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  • An Interview with Patrick Flanery
  • Christopher Holmes (bio)

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Courtesy of Patrick Flanery

[End Page 426]

When A. S. Byatt prefaced her selections for The Guardian’s best books of 2012 with the declaration that British fiction is “going through an extraordinarily various and imaginative period,” she was unwittingly claiming Patrick Flanery, the Nebraska-raised, Oxford-educated author of a novel about postapartheid South Africa, as a Brit. This kind of extranational imaginary is not unique in the life of British fiction; indeed, the Man Booker Prize makes an annual show of reconstituting the Empire as a literary territory, prizing postcolonial literatures as its own. But Byatt’s recommendation of Flanery’s extraordinary first novel, Absolution, says something further about the state of world literature, specifically the actual production of literatures that imagine cultures and geographies unbound by national borders. In this revitalized moment for world literature, the place of production and the writer’s national affiliation(s) are more often than not marginalized by discussions of what Wai Chee Dimock, in Through Other Continents, calls the “complex tangle of relations” bound up in the “shorthand” of national literatures (3). Dimock specifically argues for American literature, long chided for its provincial navel-gazing, as a national literary tradition ironically forged from its relations with the transnational languages, cultures, and influences of the world. Flanery grows that argument exponentially to include the South African landscape in American literature. [End Page 427]

Absolution contributes to the growing canon of Anglophone literatures that imagine the historical circumstances of non-Western peoples and places, while simultaneously challenging the discursive capabilities of history, politics, memory, and story to narrate the most fraught moments in the life of a nation. Set during the interregnum just before and after the fall of the apartheid government in South Africa, Flanery’s Absolution is a Rash-omon of interdependent narratives, each claiming some territory of the elusive truth about two killings of familial and national consequence. The failure of those narratives to draw a complete picture of the events and their aftereffects forms the heart of the novel’s conviction that the novelist, the memoirist, the historian, and even the censor share a common responsibility and peril: when faced with the failure of narrative to adequately capture human events, an account must still be written, however fragile and incomplete. Absolution chronicles the story of the aging writer Clare Wald and her would-be biographer, Sam Leroux, as they wrestle with the ghosts of a conjoined history overshadowed by the legacy of apartheid, and with the fragile narrative pieces of a nation in transition. Flanery’s refusal to resolve those compelling fragments, to bind the characters to a rigid ethics, characterizes the thoughtfulness with which he approaches such delicate source material.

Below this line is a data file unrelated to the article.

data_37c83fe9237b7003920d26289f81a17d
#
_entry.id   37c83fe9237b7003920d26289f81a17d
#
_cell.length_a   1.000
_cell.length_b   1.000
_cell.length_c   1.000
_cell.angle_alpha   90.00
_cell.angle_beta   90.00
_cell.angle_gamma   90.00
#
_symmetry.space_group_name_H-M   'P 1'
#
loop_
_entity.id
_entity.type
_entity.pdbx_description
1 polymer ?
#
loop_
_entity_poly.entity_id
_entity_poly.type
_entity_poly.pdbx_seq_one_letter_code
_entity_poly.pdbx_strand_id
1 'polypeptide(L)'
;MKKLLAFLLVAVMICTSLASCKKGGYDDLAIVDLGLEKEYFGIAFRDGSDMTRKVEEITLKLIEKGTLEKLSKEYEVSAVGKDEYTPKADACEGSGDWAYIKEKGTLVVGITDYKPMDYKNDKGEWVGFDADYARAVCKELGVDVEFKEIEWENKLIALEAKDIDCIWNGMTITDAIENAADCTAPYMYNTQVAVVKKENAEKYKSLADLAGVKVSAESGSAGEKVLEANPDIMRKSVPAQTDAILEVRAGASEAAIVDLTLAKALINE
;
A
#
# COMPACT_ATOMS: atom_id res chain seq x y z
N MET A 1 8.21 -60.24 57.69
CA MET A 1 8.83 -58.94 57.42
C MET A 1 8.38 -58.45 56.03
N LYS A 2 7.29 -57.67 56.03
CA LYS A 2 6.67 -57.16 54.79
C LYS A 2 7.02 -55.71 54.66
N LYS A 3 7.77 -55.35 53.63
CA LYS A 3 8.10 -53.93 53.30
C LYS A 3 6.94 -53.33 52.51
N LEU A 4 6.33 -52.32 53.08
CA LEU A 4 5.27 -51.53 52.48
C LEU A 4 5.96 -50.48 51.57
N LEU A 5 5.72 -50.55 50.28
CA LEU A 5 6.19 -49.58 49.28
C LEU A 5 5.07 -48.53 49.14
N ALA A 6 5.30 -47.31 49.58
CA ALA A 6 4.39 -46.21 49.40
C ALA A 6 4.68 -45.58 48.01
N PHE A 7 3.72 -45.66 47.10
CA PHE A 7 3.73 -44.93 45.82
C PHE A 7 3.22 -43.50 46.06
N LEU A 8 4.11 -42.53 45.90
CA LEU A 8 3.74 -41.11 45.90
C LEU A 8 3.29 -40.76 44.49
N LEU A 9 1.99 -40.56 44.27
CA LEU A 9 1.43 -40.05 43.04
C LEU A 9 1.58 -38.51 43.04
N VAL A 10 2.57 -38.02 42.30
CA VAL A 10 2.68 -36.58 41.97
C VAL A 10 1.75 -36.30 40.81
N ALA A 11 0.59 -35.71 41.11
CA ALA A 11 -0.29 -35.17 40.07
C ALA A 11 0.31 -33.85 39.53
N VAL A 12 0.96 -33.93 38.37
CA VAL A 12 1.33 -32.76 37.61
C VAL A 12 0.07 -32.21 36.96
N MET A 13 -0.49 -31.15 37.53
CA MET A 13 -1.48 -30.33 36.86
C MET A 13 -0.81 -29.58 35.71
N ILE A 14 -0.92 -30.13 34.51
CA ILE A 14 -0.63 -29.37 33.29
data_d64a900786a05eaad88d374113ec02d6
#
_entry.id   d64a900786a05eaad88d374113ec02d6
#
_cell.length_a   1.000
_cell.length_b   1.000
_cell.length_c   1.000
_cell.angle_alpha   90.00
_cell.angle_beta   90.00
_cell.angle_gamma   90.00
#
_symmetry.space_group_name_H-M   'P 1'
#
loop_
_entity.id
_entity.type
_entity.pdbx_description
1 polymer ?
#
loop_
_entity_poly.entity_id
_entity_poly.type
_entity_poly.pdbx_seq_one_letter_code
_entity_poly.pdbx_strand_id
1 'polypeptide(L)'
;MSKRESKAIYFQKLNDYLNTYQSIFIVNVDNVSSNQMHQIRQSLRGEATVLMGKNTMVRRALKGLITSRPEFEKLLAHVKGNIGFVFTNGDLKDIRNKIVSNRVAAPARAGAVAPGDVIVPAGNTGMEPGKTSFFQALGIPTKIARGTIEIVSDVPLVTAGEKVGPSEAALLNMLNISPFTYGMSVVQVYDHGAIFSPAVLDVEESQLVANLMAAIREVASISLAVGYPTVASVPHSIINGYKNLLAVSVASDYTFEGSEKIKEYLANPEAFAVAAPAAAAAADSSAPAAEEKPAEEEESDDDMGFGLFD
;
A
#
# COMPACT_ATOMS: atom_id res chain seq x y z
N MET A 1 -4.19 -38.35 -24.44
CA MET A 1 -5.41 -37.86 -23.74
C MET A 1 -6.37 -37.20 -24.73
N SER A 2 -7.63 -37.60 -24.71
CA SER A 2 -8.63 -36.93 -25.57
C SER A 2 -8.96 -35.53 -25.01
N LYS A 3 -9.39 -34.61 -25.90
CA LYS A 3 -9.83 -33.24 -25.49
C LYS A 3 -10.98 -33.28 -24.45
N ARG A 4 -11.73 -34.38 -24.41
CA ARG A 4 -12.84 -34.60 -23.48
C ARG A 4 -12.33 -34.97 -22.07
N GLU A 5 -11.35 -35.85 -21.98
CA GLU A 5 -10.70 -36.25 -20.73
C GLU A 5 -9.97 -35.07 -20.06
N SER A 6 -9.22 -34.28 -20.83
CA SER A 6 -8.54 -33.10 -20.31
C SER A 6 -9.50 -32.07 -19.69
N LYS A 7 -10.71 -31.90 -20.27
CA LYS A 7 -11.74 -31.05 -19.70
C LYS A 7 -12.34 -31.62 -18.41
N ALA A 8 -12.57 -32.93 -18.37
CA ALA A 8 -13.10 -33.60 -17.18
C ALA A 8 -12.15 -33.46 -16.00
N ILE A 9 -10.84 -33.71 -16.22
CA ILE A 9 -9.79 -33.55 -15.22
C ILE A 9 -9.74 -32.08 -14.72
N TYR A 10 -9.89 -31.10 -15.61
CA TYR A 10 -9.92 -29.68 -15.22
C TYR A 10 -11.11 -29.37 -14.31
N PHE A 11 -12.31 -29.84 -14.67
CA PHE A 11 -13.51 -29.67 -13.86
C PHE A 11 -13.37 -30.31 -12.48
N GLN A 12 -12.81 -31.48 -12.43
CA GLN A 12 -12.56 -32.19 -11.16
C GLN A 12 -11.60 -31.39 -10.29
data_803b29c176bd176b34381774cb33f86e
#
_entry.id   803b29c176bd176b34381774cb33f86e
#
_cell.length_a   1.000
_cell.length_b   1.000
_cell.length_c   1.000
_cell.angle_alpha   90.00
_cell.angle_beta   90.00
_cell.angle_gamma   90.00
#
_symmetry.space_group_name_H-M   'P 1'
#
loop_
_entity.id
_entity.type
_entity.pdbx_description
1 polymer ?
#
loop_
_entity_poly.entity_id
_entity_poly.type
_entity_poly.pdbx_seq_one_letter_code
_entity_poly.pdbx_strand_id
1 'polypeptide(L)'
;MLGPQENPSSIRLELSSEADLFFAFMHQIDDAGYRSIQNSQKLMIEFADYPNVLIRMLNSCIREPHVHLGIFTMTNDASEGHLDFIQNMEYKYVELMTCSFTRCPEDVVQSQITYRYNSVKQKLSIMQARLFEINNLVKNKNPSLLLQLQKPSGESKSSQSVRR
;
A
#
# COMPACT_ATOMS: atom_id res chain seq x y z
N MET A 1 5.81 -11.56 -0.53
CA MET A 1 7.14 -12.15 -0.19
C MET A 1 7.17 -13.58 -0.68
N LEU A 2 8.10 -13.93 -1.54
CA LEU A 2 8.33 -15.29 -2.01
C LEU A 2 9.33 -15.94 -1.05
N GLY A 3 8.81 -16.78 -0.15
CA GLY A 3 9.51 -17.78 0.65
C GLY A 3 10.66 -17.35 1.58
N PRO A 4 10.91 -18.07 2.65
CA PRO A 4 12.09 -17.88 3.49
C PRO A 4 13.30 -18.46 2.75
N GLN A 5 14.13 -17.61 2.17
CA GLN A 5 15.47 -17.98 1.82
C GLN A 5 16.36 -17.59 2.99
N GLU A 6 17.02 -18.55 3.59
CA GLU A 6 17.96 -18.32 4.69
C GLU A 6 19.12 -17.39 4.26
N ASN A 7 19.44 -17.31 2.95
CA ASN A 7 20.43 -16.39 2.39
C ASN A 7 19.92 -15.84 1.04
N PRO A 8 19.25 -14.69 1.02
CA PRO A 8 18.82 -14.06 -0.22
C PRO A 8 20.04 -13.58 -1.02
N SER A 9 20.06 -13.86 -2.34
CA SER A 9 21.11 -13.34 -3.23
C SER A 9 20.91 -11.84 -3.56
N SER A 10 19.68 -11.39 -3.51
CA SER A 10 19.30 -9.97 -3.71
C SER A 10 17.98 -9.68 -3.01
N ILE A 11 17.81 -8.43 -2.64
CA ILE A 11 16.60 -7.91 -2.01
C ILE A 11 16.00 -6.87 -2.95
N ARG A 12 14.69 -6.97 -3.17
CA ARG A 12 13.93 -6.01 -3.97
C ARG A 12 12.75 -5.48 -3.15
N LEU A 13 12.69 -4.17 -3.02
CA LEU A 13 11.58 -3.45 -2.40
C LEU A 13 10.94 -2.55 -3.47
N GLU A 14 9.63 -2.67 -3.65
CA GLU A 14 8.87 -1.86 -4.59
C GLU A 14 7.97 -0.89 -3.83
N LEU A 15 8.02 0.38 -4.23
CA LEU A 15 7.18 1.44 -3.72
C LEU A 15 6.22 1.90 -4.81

Absolution casts its drama across the landscapes of Johannesburg and the Eastern and Western Cape provinces with what the South African writer and literary critic Michael Titlestad calls an “impeccably local” idiom and diction. This is a novel concerned with historical reckonings, with the individual’s attempt to craft a narrative from the manifold discourses and voices that lay claim to the truth of social and institutional violence and its aftershocks. Flanery’s focal character, Clare, remarks on her own attempts to make sense of her conflicted past and present in South Africa:

There are two things to say about that. First, that history is not always correct, because it cannot tell all the stories that have been, cannot account for everything that happened. . . . Second, that the record of memory, even a flawed memory, has its own kind of truth. [End Page 428]

And indeed the novel reads as a series of interwoven, elegant, and terrifying flawed memories. Flanery’s novel works between gut and intellect with a brutal beauty that seems at once precisely attuned to apartheid’s setting while portraying a broader geography of state atrocities, as in this description of torture: “Before killing you they would burn the names from your mouth, pull syllables from your fingernails, soak vowels and consonants from your nostrils, remind you of their authority with steel and wire, electricity and fire” (88). Absolution is also...


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